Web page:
It may work if having an Africa Day means that all those who know little or nothing about Africa, at least once a year, get interested in the Continent
Well, how wonderful, Africa has a day. But how marvelous, this is going to help Mary solve her problems, in Uganda, the one who was gang raped by the mad followers of God, leader of the Lord's Resistance Army and whose psychological scars are far worse than her considerable physical ones.
Africa Day, well that's just great! Maybe now Samuel will finally get some drinking water at home in Zambia when he turns on the tap and maybe Wilda will not have to drop out of school next year in Tanzania to walk ten kilometers with a pitcher on her head, three times a day.
However important it is to have an Africa Day, is it going to help solve the problems of Mary, Samuel and Wilda? Maybe, but not because it is a day. It may work if the international community remembers that the African Continent is not a lost Continent, if the international Community, especially the ex-colonial powers and those who benefited from using Africa's natural resources without putting anything back, accept that they have a debt to Africa and its citizens.
It may work if having an Africa Day means that all those who know little or nothing about Africa, at least once a year, get interested in the Continent and its richest of cultures, its linguistic wealth, its history, peoples, art, customs, countryside, cuisine, a universe to discover and enjoy. From here, we will break down those barriers, the shadows of the unknown which give rise to racism and intolerance.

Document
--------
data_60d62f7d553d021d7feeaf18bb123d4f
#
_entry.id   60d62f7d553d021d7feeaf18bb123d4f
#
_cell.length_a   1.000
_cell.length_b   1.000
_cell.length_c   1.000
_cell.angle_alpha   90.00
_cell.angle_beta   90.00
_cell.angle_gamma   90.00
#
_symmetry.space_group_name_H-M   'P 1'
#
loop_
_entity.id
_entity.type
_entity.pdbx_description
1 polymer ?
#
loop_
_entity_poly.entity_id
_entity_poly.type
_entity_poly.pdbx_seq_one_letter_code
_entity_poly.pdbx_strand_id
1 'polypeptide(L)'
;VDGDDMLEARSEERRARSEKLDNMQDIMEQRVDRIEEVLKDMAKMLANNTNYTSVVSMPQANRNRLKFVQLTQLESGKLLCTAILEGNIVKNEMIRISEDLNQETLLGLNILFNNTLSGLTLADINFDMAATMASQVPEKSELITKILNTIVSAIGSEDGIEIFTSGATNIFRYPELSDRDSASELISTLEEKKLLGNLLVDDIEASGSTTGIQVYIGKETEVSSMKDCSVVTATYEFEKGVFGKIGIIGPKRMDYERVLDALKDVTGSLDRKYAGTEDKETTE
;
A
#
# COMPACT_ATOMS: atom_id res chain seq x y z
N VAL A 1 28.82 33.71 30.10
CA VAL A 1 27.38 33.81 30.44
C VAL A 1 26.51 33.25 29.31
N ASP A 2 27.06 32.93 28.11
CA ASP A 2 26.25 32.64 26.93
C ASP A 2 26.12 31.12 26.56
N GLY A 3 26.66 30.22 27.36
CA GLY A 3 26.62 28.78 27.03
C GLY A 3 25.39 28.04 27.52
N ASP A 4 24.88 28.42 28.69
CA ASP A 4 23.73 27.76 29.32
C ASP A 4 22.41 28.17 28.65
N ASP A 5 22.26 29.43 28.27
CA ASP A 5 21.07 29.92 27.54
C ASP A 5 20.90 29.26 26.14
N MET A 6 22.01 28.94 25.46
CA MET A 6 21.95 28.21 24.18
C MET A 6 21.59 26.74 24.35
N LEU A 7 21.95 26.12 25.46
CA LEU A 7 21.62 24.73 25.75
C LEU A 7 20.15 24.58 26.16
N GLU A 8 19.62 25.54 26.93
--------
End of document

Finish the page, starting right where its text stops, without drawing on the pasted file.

It may work if the international community shows good will and does something concrete towards accepting the African nations as full members of their community, on an equal footing. This means adopting commercial practices which do not benefit the western producer and hold down the producer from Africa, through a system of subsidies and tariffs, much heralded as diabolical in the WTO meetings (for going against the grain of free trading principles) but which are practised with gusto the moment the meetings have ended.
However the winds of change are today more than audible. The African Union, set up in 2002, NEPAD, the New Partnership for African Development, the Commission for Africa, appointed by Tony Blair, the fight against corruption, the accountability of those involved in partnerships whether in Africa or abroad, are all good examples. The President of the African Union, Olesegun Obasanjo of Nigeria, has added to the spirit of commitment and responsibility by guaranteeing that corruption is stamped out in his own country and that good governance and the respect for the rule of law is adhered to in his region (cf. the Togo crisis).
We will have to wait and see if the present climate of goodwill will become reality or simply…another day, when the G8 meet at Gleneagles in Scotland, when the leaders of the world's most developed nations consider Tony Blair's proposal to help the African Continent, hopefully forgetting their own interests and remembering those of the potential giant they have been asked to discuss, and provide a future for, not just a day.